Winter's Prosthetic Tail
Hanger V.P. of Prosthetics, Kevin Carroll, and Sarasota, Florida, Hanger Practice Manager, Dan Strzempka, teamed up with Dr. Mike Walsh, a leading marine mammal veterinarian, and Clearwater Marine Aquarium’s (CMA) world-class marine mammal trainers to create a prosthetic tail for Winter. This was a major undertaking as attaching a complete fluke and joint onto an inexperienced dolphin had never been done before. The team had to develop a tail and a special liner, WintersGel, that could adhere to her very delicate skin yet hold tightly in water and stay put as she thrust her tail to swim.
Hanger and the CMA team work closely together on ensure Winter's prosthesis provide her optium comfort and functionality.
Winter Adapts Naturally
When the team first started training Winter to allow them to put the prosthetic on her body, they were surprised to learn that she took to the process quite well. And over a period of several months, Winter was able to learn the correct body position for the fitting of a sock – or what is now called a WintersGel Prosthetic Liner – to reduce skin friction and help keep her artificial tail securely in place. Constructed of a very soft silicone-type material, the liner used by Winter has since been developed for human amputees. WintersGel provides a skin friendly, cushioning and more comfortable fit especially for those with skin conerns.
Ensuring a Precise Fit
Featuring a laser scanner and proprietary, Computer-Aided Design (CAD) software, Hanger’s exclusive Insignia™ System was critical in creating an artificial tail that fit Winter’s body perfectly so it could precisely mimic her natural tail.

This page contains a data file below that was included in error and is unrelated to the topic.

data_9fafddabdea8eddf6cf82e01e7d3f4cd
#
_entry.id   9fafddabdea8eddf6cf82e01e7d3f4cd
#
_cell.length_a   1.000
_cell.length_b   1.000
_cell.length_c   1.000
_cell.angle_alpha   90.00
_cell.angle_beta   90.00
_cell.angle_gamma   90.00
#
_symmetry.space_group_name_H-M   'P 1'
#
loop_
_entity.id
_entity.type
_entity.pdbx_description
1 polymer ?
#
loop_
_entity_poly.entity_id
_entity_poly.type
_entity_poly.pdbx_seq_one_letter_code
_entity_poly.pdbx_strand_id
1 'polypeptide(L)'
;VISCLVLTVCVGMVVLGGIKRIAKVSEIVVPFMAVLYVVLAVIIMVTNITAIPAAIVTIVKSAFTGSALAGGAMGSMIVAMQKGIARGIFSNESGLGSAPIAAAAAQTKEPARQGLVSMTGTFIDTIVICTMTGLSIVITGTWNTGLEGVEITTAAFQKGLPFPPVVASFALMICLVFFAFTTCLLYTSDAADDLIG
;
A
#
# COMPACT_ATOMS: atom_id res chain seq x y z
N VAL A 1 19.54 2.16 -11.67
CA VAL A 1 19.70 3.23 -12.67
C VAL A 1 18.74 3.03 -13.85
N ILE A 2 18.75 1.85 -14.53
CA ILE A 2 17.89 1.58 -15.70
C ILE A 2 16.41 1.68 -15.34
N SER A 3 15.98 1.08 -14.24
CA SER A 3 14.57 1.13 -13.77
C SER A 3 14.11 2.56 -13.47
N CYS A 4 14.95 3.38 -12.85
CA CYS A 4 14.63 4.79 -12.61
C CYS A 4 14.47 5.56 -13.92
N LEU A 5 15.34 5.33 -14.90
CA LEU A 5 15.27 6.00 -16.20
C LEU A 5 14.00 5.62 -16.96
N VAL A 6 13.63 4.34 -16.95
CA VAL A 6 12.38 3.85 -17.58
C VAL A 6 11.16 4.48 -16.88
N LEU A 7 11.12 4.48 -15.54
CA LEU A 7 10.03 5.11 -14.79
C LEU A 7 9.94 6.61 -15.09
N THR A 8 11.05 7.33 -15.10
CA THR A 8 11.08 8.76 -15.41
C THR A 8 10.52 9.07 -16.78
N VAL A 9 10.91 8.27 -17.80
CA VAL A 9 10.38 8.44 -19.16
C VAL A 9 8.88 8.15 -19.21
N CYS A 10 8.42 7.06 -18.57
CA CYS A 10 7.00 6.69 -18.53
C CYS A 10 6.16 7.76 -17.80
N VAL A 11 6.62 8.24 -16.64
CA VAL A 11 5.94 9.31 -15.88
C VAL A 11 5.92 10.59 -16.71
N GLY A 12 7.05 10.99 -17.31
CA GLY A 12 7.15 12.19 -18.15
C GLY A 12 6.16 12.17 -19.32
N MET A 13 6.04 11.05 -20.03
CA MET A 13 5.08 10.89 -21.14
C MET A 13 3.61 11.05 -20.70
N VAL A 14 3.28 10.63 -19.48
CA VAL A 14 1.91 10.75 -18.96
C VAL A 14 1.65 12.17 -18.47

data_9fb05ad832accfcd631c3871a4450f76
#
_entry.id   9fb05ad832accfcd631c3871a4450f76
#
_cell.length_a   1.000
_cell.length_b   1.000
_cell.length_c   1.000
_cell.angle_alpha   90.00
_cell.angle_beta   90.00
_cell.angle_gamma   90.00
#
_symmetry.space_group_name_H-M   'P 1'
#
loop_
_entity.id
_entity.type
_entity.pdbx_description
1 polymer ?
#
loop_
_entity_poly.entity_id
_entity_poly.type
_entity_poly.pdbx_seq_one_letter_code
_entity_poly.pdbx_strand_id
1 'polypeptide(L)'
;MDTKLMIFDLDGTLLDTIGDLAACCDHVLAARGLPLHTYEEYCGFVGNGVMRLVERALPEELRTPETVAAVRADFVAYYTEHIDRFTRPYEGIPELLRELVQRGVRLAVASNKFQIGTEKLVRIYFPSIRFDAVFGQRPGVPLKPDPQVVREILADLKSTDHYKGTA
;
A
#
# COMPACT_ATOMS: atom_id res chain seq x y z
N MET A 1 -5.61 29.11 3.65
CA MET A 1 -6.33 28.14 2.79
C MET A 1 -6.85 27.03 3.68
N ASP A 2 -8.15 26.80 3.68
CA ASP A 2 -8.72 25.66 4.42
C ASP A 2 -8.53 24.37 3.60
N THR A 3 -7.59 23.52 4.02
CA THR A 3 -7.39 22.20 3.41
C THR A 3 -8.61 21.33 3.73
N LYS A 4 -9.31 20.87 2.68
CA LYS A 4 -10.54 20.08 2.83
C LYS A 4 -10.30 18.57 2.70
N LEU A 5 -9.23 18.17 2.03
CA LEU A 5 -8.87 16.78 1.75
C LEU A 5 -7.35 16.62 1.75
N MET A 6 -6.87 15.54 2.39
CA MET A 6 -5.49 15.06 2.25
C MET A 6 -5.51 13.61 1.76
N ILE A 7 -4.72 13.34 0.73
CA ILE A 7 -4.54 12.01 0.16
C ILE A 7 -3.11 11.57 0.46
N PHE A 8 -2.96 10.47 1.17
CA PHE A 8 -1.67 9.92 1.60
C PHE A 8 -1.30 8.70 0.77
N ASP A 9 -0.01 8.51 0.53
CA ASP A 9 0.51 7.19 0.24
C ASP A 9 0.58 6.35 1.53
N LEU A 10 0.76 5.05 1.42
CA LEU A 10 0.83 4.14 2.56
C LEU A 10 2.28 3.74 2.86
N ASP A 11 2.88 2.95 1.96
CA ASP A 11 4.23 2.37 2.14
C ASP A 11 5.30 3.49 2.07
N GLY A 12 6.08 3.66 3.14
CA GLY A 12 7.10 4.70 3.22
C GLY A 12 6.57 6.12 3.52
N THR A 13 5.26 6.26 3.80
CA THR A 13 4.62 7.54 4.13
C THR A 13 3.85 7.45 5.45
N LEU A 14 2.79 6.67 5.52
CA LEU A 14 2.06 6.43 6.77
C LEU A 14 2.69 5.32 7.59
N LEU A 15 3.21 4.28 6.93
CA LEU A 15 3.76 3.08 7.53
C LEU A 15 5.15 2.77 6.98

Unlike other laser scanners, Insignia employs two embedded motion tracking devices to allow for patient movement during the scanning procedure and determine the position and orientation of the scanner’s wand relative to the body part being scanned. Casting a laser light over the body part, it records a cross-sectional profile and allows the computer to accurately reconstruct the full, three-dimensional surface. Scans are accurate to within one millimeter and the three dimensional feature gives detailed surface information often lost with traditional casting methods or mechanical digitizers.
Used by Hanger for patients worldwide, the Insignia System is faster, more accurate, and cleaner than a plaster cast which is commonly used to fabricate a customized prosthesis. In Winter’s case, use of the Insignia System proved to be invaluable in obtaining precise measurements as prosthetists could not communicate with her verbally as to how she needed to position herself for obtaining these. Once again, it also proved that Insignia’s cutting-edge technology combined with Hanger’s highly-skilled staff could ensure creation of an accurate and well-fitting prosthesis – even for a dolphin.
Winter's Insignia images (from left to right) her anterior side, posterior side and peducle. Insignia tabulates measurements and displays the information on a computer. The information is then sent a carving device which makes a precise casting of Winter's residual tail.